Trip to Solar Strand provides fun lesson on solar energy

UBCCC field trip

From left: Happy campers Vera Vishwanath, Frances Teaman and Minglu Jiang. Photo: Douglas Levere

Published August 17, 2016

“We see our role as engaging the UB community, and that includes reaching out to kids.”
Erin Moscati, sustainability education manager
Office of Sustainability

The echo of 40 chattering children rises from the center of UB’s Solar Strand on a cloudy August day. Kids enrolled in the UB Child Care Center’s nine-week summer program gather on recycled concrete slabs under one of the largest array of panels, curiously taking in the scale of their surroundings.

“What do you think our planet would be like without the sun?” asks Erin Moscati, sustainability education manager for the Office of Sustainability.

Campers, all ages 5-12, raise their hands, painting a picture of Earth without plants and animals. Moscati explains that the sun is a renewable resource and the surrounding solar panels transform sunlight into energy, powering 700 student apartments on campus.

To give children a more immersive learning experience, Moscati organizes engaging, hands-on activities. After her brief lesson on solar energy, UBCCC instructors gather campers and embark on a nature-based scavenger hunt among the 3,200 photovoltaic panels.

“We see our role as engaging the UB community, and that includes reaching out to kids,” says Moscati. “When kids are exposed to new ideas, they get excited and pass along that excitement to their parents, their grandparents.  They become ambassadors for sustainability.”

For Frances Teaman, the scavenger hunt is the most exciting part of the day.

“We get to find cool things from around here,” she says.

Teaman loves to find snails, which she and many of her fellow campers bring back from the scavenger hunt, fascinated by their multi-colored shells and slimy texture.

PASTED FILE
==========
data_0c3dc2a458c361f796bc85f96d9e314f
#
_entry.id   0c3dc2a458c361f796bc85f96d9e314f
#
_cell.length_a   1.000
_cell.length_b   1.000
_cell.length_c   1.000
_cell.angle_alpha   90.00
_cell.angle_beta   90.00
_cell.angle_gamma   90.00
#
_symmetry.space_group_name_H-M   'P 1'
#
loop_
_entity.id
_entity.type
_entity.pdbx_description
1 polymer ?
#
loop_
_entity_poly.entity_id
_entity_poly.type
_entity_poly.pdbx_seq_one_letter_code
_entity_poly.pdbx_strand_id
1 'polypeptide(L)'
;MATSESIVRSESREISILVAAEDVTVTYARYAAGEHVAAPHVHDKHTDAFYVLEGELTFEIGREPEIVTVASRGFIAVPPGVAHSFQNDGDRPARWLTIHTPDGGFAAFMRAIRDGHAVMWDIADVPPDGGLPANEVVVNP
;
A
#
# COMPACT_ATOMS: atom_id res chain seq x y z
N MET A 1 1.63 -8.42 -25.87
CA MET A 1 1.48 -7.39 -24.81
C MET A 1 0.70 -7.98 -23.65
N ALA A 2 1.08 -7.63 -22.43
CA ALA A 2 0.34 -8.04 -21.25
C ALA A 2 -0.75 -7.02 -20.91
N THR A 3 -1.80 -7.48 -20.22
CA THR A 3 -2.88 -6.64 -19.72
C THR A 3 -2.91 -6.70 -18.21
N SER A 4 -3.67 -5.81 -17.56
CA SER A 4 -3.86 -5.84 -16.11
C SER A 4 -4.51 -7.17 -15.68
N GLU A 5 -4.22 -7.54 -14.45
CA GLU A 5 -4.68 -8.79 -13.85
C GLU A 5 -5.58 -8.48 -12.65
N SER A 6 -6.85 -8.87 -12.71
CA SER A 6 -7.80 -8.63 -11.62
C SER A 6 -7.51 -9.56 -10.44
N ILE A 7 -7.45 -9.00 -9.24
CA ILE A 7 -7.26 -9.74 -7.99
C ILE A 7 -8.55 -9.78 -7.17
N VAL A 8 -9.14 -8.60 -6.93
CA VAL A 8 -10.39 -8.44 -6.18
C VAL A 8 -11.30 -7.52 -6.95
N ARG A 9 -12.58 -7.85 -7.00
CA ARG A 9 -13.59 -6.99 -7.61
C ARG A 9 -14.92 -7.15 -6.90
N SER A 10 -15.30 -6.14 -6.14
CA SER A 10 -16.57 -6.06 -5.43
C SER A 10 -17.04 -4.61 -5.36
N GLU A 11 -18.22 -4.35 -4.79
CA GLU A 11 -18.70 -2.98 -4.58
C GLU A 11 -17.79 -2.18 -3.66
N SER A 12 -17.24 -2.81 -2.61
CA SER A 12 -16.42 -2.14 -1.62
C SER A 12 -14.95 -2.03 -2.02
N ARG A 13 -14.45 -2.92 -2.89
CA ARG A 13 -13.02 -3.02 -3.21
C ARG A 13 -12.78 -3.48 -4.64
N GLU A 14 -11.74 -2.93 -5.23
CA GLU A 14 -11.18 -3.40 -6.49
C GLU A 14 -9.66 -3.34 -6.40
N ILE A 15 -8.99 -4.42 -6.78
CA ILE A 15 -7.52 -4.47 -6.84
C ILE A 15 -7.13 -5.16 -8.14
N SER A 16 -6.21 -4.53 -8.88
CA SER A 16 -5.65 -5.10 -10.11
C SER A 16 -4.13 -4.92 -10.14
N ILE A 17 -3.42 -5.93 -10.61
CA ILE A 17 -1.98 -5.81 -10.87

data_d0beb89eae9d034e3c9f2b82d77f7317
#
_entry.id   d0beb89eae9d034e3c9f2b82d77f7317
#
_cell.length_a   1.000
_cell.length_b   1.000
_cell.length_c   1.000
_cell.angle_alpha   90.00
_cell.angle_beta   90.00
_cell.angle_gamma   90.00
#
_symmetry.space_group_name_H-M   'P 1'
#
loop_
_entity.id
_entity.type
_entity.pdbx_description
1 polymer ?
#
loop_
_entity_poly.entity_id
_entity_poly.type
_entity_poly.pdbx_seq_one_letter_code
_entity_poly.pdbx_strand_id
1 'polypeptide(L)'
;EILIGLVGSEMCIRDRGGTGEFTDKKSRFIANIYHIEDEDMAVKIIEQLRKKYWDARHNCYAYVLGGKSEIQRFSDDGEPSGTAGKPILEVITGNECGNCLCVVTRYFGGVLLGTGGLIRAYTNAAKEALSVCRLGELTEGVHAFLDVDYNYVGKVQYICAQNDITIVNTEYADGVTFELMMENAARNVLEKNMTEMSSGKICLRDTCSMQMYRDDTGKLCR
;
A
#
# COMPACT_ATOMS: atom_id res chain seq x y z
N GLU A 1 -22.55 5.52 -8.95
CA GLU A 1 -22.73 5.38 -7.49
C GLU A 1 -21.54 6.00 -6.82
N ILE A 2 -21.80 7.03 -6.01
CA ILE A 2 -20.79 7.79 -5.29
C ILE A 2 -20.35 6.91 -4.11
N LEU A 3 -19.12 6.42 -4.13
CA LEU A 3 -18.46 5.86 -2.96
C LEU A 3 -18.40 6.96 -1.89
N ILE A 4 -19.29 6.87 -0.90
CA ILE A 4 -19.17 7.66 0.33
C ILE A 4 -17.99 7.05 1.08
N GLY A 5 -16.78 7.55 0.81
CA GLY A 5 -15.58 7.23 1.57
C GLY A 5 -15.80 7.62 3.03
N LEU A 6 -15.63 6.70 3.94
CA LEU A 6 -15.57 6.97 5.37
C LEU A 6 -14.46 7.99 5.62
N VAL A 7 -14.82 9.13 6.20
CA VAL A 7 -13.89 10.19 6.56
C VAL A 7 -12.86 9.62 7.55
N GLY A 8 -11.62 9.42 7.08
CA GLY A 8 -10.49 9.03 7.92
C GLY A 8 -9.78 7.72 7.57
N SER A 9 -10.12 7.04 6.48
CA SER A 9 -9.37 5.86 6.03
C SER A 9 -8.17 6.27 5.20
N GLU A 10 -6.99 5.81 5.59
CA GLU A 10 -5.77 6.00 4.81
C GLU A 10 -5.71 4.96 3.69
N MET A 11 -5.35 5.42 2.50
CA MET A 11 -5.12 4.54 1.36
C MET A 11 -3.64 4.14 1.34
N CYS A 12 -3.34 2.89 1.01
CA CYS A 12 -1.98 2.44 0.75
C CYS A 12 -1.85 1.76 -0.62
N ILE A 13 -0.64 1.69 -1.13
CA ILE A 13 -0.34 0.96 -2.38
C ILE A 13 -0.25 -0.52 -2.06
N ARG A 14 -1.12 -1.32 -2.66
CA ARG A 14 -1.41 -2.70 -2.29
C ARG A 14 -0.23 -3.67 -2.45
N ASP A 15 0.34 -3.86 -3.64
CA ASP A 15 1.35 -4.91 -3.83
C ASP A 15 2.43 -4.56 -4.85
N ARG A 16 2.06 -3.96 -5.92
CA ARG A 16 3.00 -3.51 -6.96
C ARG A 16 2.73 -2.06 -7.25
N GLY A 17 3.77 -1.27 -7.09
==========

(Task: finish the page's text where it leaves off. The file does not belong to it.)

“When the Solar Strand was created, we wanted it to be a destination, a place where people can come and explore,” Moscati says.

Once the campers finish investigating the gravel pathways, Moscati opens a box, pulling out a roll of black plastic. Teaman and other enthusiastic kids jump up to help unravel what Moscati explains is a solar balloon.

Moscati has volunteers support the unrolled balloon as she ties twine to one end with the help of Christopher Boyd, who reluctantly places his snail into a patch of grass in order to help.

Moscati calls to the children at the other end, asking them to pull apart the plastic. Air fills the cavity, and as the sunlight hits the black shell, the air inside heats up and expands. Heated air has a lower density than the air outside, which makes the balloon rise.

“It’s amazing how that works,” says Ryder Wheeler, his hands clasped behind his back as he stands near Boyd. He scampers toward the opposite end of the balloon, hoping to get in on the action.

As the breeze dies down, Moscati allows the balloon to deflate and then gathers the children around while she pours pale, colored beads into a bowl. The beads are activated by UV rays, becoming darker in color as sunlight hits them — similar to our skin tanning with sun exposure.

Campers string the multicolored beads onto vibrant, rainbow string. Teaman is one of the first to finish a bracelet. It is tied onto her wrist, and she reaches into her pocket and pulls out a plastic bag filled with vacant snail shells.

“I’m taking them home,” she says with a smile. “I’m going to collect them.”

She adds two shells to the bag and closes it, then dashes over to the solar oven, where Moscati hands her a pair of rubber gloves and a chunk of cookie dough to roll into a ball.

Teaman places her roll of cookie dough onto a silver tray. Moscati places the tray down into the oven, which can reach a temperature of up to 350 degrees. Her helpers peer through the glass door, watching the dough start to cook with the help of the sun.

While the cookies bake, campers compare their new bracelets, holding them toward the sun as clouds fill the sky again. Others inspect bugs and butterflies resting on the concrete among the solar panels.

“The Solar Strand is a fun and unexpected place to explore and learn about solar energy, and a different place on campus that a lot of people have yet to discover,” Moscati says.